- Number 304 |
- February 1, 2010
Berkeley Lab’s Wim Leemans and his incredible shrinking accelerators
Wim Leemans of DOE’s Lawrence Berkeley National Laboratory’s is among the pioneers of laser wakefield acceleration, with its promise of accelerating gradients up to 10,000 times greater than today’s conventional accelerators. Leemans and his group not only achieved one of the technology’s earliest practical demonstrations but used a technique that has since led to still-diminutive but dramatically more powerful accelerators.
Last December DOE recognized Leemans’ contributions with one of six Ernest Orlando Lawrence Awards, the Department’s highest honor. Lawrence’s cyclotron was the ancestor of the modern particle accelerator, and Leemans is particularly suited to carry on his tradition.
A native of Belgium, Leemans earned bachelor’s degrees from the Free University of Brussels and advanced degrees, including his 1991 Ph.D. in electrical engineering, from the University of California at Los Angeles. At UCLA he was inspired by the vision of John Dawson and Toshiki Tajima, who had first proposed plasma acceleration in 1979.
Leemans joined Berkeley Lab in 1991 and soon formed the Laser Optical Systems Integrated Studies (LOASIS) group. At the time, lasers powerful enough to actually accelerate electrons in a plasma had a tendency to blow themselves up. By applying Mourou and Strickland’s new chirped-pulse method for safely amplifying laser power, the LOASIS team, along with two other groups, achieved high-quality electron beams with laser wakefield accelerators in 2004. Instead of brute force, however, the LOASIS group applied their original concept of plasma-channel guides, analogous to optical fibers, to reach beam energies of 80 million electron volts (80 MeV), a feat that was prominently displayed on the cover of Nature.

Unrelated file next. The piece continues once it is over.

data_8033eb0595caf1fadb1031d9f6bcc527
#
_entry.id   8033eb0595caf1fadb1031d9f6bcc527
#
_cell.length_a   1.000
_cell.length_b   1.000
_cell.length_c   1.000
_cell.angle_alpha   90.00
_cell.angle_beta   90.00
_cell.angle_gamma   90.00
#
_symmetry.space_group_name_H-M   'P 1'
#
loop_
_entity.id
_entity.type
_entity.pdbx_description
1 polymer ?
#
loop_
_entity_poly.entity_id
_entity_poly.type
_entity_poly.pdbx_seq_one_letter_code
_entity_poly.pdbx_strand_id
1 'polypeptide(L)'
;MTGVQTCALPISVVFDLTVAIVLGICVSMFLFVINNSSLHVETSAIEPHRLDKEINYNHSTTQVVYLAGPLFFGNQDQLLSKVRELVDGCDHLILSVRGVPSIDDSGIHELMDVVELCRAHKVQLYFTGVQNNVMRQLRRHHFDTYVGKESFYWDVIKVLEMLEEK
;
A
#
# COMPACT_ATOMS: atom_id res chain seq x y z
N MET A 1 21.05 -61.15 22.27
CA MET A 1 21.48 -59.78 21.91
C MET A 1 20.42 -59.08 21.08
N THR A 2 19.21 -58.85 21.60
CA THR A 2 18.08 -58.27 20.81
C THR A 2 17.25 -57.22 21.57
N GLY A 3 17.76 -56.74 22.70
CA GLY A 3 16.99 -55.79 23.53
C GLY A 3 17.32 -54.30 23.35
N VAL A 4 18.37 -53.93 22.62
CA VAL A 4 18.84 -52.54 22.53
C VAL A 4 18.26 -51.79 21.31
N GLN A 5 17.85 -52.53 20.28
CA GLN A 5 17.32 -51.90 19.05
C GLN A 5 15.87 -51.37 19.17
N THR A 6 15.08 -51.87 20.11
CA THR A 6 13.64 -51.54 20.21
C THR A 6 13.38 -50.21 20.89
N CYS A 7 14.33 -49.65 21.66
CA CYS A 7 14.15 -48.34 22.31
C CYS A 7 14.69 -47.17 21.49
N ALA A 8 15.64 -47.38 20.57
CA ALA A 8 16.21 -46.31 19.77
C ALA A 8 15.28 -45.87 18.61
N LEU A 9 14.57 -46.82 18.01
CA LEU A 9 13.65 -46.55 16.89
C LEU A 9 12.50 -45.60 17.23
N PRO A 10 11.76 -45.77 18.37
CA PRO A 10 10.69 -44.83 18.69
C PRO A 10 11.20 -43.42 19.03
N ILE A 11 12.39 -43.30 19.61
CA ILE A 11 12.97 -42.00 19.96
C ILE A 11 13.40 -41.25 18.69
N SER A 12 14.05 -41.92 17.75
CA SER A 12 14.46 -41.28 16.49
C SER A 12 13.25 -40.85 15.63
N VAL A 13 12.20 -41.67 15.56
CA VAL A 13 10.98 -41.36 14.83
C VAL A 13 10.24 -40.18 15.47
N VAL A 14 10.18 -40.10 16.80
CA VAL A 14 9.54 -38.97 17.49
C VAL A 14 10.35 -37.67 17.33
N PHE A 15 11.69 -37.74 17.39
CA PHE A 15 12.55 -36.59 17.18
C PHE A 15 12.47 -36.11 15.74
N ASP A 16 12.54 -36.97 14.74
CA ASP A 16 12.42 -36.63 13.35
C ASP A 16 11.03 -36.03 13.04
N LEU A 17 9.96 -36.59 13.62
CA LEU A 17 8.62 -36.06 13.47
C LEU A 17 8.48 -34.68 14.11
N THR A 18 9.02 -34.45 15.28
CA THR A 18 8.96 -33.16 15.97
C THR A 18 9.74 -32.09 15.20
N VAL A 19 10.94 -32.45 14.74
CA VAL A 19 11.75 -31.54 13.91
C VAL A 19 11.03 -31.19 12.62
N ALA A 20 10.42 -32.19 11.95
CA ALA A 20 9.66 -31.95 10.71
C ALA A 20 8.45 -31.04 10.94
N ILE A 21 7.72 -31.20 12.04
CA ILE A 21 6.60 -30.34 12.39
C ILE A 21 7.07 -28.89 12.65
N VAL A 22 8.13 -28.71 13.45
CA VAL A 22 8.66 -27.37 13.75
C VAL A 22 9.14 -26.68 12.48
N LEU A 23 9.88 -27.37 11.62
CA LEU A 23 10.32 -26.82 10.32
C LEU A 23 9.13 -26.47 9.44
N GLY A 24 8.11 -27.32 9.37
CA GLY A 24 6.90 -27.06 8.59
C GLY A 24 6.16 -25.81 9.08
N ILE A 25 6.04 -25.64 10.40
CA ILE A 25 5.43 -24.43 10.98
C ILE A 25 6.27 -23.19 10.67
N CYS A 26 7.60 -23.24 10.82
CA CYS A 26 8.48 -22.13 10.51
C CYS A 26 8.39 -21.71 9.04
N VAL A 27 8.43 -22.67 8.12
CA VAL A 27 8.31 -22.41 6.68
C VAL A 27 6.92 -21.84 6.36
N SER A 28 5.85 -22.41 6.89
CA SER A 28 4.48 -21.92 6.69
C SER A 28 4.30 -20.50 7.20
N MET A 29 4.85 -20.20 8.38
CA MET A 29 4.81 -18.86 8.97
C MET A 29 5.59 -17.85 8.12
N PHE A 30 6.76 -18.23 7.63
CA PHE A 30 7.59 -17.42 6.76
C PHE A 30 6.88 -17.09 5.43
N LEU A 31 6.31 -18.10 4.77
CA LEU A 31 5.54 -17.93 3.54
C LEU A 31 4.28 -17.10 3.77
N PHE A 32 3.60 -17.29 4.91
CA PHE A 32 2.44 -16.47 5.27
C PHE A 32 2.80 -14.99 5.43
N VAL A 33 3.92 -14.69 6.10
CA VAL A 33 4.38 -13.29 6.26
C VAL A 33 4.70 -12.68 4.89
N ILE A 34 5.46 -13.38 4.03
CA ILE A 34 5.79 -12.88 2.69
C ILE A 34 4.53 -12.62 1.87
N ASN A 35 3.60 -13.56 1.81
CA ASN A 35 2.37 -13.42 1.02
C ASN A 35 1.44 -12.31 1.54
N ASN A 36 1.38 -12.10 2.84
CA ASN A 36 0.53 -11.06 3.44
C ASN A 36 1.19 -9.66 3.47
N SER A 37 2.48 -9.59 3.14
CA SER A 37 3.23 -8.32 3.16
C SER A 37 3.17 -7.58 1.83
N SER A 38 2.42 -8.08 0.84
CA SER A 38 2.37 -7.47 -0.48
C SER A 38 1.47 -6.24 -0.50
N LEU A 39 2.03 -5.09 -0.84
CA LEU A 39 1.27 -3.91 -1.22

Plasma channels proved the key to higher energies. In 2006 LOASIS researchers garnered worldwide attention by using a plasma channel in a block of sapphire to accelerate high-quality electron beams to a billion electron volts (1 GeV) in a distance of just 3.3 centimeters.
With DOE support, Leemans and LOASIS, now a full-fledged program in the Accelerator and Fusion Research Division, recently initiated the petawatt Berkeley Lab Laser Accelerator, BELLA, whose aim is 10 GeV in less than a meter. Primarily a research facility for investigating advanced accelerator concepts, the BELLA laser accelerator may also form the core of a user facility unlike any in the world for research in physics, chemistry, biology, and materials.
By colliding a 10-GeV electron beam with a separate petawatt laser pulse, for example, extraordinarily high electric fields may be created in which accelerated electrons could gain enough energy to create electron-positron pairs out of the vacuum. Known as “snapping” or “boiling” the vacuum, it’s a regime more familiar to astrophysicists who study the interiors of supernovae than laser scientists.And all on a tabletop! Well, maybe just a little bit bigger, including the lasers....
Submitted by DOE's Lawrence Berkeley National Laboratory